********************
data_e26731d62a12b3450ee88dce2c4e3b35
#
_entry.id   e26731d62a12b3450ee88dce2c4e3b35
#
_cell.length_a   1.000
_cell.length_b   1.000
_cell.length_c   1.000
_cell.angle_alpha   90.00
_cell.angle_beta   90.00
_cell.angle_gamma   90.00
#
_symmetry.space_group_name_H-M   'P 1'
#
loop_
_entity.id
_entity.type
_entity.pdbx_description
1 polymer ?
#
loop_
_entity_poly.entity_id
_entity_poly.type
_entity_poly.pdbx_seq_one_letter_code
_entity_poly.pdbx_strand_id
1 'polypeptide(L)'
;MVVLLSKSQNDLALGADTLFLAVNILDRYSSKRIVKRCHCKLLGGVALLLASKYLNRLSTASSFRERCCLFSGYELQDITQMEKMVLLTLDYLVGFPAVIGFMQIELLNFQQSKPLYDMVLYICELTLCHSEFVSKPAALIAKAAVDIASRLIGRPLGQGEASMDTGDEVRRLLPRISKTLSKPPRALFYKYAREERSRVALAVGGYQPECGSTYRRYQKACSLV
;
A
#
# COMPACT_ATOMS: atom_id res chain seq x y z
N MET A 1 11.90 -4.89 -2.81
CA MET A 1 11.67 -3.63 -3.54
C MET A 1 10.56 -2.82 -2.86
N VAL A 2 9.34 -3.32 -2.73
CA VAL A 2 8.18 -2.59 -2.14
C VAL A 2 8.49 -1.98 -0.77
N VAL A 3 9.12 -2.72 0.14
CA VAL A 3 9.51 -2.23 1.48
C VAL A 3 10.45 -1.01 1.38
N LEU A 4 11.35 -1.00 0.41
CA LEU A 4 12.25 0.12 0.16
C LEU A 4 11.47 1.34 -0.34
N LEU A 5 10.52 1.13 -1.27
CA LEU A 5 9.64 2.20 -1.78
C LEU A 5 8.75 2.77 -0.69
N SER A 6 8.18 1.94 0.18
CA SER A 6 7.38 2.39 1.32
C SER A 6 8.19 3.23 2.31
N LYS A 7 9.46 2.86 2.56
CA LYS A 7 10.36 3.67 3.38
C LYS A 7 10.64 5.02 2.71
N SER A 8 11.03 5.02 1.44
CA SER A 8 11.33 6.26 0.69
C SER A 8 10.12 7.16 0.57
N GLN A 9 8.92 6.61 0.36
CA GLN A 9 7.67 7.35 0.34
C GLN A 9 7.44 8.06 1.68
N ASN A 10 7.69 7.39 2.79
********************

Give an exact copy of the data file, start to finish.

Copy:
data_e26731d62a12b3450ee88dce2c4e3b35
#
_entry.id   e26731d62a12b3450ee88dce2c4e3b35
#
_cell.length_a   1.000
_cell.length_b   1.000
_cell.length_c   1.000
_cell.angle_alpha   90.00
_cell.angle_beta   90.00
_cell.angle_gamma   90.00
#
_symmetry.space_group_name_H-M   'P 1'
#
loop_
_entity.id
_entity.type
_entity.pdbx_description
1 polymer ?
#
loop_
_entity_poly.entity_id
_entity_poly.type
_entity_poly.pdbx_seq_one_letter_code
_entity_poly.pdbx_strand_id
1 'polypeptide(L)'
;MVVLLSKSQNDLALGADTLFLAVNILDRYSSKRIVKRCHCKLLGGVALLLASKYLNRLSTASSFRERCCLFSGYELQDITQMEKMVLLTLDYLVGFPAVIGFMQIELLNFQQSKPLYDMVLYICELTLCHSEFVSKPAALIAKAAVDIASRLIGRPLGQGEASMDTGDEVRRLLPRISKTLSKPPRALFYKYAREERSRVALAVGGYQPECGSTYRRYQKACSLV
;
A
#
# COMPACT_ATOMS: atom_id res chain seq x y z
N MET A 1 11.90 -4.89 -2.81
CA MET A 1 11.67 -3.63 -3.54
C MET A 1 10.56 -2.82 -2.86
N VAL A 2 9.34 -3.32 -2.73
CA VAL A 2 8.18 -2.59 -2.14
C VAL A 2 8.49 -1.98 -0.77
N VAL A 3 9.12 -2.72 0.14
CA VAL A 3 9.51 -2.23 1.48
C VAL A 3 10.45 -1.01 1.38
N LEU A 4 11.35 -1.00 0.41
CA LEU A 4 12.25 0.12 0.16
C LEU A 4 11.47 1.34 -0.34
N LEU A 5 10.52 1.13 -1.27
CA LEU A 5 9.64 2.20 -1.78
C LEU A 5 8.75 2.77 -0.69
N SER A 6 8.18 1.94 0.18
CA SER A 6 7.38 2.39 1.32
C SER A 6 8.19 3.23 2.31
N LYS A 7 9.46 2.86 2.56
CA LYS A 7 10.36 3.67 3.38
C LYS A 7 10.64 5.02 2.71
N SER A 8 11.03 5.02 1.44
CA SER A 8 11.33 6.26 0.69
C SER A 8 10.12 7.16 0.57
N GLN A 9 8.92 6.61 0.36
CA GLN A 9 7.67 7.35 0.34
C GLN A 9 7.44 8.06 1.68
N ASN A 10 7.69 7.39 2.79